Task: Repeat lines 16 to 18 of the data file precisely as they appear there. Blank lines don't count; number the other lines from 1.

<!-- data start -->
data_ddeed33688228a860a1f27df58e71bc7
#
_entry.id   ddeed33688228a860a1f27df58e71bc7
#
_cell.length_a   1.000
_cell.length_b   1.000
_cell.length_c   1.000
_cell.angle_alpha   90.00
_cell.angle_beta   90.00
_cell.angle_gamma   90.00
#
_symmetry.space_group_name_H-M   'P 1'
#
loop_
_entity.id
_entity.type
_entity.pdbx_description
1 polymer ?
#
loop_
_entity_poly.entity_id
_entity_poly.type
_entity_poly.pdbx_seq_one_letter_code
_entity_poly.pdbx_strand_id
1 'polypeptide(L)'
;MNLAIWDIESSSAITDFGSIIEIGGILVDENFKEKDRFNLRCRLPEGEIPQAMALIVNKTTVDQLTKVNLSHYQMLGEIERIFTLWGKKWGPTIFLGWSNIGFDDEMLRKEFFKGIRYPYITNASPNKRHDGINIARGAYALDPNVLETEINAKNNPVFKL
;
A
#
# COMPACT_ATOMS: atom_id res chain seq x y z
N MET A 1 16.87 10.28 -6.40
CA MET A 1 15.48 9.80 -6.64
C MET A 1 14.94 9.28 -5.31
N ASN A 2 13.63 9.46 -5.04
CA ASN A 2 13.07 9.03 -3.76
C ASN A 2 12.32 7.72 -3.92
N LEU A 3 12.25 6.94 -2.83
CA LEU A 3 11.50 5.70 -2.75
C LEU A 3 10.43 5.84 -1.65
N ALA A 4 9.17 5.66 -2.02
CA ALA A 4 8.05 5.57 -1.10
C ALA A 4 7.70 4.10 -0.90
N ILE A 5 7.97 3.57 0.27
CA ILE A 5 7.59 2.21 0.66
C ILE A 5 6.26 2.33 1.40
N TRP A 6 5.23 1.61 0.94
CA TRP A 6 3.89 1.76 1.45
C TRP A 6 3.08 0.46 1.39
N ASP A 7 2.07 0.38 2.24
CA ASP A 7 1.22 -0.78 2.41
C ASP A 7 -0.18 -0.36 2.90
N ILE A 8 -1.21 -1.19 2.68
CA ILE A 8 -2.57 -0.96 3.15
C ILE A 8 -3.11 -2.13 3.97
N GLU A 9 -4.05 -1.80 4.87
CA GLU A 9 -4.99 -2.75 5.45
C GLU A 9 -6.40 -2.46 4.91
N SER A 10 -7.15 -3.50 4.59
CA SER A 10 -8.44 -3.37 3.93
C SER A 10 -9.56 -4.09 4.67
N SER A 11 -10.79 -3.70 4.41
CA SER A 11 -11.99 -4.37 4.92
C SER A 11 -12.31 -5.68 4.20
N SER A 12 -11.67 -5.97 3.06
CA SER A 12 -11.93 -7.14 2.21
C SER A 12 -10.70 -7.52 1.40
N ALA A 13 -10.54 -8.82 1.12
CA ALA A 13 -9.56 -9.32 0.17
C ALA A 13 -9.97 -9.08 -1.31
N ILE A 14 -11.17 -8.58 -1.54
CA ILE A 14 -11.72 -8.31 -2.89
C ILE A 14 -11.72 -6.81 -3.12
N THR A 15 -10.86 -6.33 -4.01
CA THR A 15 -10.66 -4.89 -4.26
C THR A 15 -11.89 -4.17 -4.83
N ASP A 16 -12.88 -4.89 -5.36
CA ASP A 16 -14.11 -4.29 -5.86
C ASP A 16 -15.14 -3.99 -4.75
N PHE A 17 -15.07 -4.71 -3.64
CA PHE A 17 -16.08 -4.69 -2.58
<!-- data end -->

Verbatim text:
_entity.type
_entity.pdbx_description
1 polymer ?